A Mirror of Myself? Monist and Dualist views of Animals

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Mankind has always used animals as the Other, to compare himself with them. Animals have provided the mirror in which mankind has defined himself . In their perceived similarities and dissimilarities with humans, he has distinguished the boundaries which separates him from the Other. Since antiquity, this relationship has been lively debated between at least two groups of interpreters. The "dualists" have contended that humans are unique and decidedly different from animals, whereas "monists" have argued that we are essentially the same, metaphysically and/or physiologically. Along with this ambiguous perception of animals, discussions concerning our moral relationship have followed. Dualists have often more or less dismissed human obligations to animals. Monists, on the other hand, have usually stressed our responsibilities. During the 19th century, the boundaries between these groups grew increasingly blurred as physiological evidence pointed to evolutionary similarities, indeed kinship. Monists_for instance, natural scientists_convinced about the evolutionary kinship between humans and animals, could emphasize a dualist ethical outlook. Similarly, dualists who based their beliefs on anthropocentric Christian thinking, nevertheless found themselves at times showing an unusual concern for animals due to civilizational or Christian demands. Only believers in a metaphysical unity, seem to have retained a monist worldview and ethics. Today, the issue still creates discussion. How similar are we to animals and how should these similarities inform our ethical conduct toward them?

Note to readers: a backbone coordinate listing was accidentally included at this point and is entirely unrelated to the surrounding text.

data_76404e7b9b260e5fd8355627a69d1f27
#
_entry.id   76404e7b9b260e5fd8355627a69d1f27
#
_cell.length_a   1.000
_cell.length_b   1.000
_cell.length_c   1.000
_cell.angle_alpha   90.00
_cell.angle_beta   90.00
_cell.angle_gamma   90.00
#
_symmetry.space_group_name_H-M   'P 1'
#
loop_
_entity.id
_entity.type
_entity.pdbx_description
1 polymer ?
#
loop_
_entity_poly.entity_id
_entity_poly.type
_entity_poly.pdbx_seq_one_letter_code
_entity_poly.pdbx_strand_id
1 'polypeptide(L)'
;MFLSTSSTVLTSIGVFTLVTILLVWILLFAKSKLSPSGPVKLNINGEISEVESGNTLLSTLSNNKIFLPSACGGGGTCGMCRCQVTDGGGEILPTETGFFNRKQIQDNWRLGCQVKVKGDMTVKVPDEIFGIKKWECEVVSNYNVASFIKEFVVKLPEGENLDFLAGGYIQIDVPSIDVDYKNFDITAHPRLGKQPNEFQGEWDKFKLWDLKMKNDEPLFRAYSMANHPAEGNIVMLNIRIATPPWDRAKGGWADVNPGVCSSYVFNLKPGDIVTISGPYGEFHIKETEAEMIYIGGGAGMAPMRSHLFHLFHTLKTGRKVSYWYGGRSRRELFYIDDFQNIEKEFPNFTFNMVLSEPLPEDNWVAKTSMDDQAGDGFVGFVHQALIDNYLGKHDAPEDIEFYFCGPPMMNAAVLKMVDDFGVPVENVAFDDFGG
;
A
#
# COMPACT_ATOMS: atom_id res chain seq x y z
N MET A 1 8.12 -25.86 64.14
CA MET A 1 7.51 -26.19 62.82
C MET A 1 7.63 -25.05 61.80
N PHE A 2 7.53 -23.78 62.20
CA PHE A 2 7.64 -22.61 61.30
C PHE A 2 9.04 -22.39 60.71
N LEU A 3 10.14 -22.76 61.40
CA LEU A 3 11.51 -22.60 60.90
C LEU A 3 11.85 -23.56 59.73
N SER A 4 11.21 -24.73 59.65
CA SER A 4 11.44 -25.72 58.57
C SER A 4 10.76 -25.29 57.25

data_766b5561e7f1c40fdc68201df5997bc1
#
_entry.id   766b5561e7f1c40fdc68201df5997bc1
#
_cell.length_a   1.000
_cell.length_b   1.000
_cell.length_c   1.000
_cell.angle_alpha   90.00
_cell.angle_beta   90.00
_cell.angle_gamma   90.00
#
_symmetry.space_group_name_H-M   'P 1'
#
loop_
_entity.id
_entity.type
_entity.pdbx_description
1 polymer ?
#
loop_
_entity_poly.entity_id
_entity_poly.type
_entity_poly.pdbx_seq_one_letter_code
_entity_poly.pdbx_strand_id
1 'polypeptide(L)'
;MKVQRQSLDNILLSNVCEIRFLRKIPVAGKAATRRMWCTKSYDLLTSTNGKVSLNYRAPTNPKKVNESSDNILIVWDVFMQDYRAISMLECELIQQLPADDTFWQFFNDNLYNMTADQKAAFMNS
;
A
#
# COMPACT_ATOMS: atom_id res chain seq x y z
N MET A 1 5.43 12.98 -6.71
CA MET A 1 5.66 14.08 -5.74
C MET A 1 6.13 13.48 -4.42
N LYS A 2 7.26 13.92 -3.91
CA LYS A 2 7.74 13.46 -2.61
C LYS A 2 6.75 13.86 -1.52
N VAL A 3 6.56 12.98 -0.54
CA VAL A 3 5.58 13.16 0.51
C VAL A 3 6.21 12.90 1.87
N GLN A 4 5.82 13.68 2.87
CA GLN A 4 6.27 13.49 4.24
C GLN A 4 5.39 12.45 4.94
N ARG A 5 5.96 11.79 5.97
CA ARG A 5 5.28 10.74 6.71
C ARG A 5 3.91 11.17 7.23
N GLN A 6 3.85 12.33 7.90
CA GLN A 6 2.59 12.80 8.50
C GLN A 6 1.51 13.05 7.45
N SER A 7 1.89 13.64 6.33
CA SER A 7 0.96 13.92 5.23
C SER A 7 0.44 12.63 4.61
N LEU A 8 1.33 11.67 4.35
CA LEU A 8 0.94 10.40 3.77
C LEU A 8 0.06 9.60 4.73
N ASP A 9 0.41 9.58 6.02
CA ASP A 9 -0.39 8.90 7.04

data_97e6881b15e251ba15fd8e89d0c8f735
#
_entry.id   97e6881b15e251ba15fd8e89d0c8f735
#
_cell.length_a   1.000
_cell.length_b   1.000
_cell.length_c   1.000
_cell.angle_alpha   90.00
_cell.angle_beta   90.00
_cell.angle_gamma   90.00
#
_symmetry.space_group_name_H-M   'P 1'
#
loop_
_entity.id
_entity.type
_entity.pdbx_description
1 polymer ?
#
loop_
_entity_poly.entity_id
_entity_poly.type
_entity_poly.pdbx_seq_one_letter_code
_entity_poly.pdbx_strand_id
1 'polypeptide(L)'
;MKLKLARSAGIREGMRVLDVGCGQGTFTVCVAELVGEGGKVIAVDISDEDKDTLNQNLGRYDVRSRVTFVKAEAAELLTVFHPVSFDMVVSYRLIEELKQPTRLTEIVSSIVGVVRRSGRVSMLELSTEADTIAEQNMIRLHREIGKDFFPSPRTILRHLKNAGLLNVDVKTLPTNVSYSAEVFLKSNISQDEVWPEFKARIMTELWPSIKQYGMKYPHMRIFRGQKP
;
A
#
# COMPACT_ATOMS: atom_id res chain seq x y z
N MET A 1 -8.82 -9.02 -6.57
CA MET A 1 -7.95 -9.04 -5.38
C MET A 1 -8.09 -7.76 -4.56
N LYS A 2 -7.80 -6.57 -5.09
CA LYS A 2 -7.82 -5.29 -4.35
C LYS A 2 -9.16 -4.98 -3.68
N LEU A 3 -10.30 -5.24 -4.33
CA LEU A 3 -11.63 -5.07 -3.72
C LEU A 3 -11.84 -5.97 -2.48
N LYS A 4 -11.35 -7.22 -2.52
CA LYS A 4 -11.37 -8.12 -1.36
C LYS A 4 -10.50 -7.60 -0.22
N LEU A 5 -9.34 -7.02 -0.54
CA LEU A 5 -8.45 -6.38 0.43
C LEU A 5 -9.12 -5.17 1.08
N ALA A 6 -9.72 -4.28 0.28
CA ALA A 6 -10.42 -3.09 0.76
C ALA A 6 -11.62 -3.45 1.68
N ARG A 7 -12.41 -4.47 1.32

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Titel på värdpublikationAnimal Bioethics. Principles and Teaching methods
RedaktörerM Marie, S Edwards, G Gandini, G Reiss, E von Borell
FörlagWageningen Academic Publishers
ISBN (tryckt)9076998582
StatusPublished - 2005
Peer review utfördNej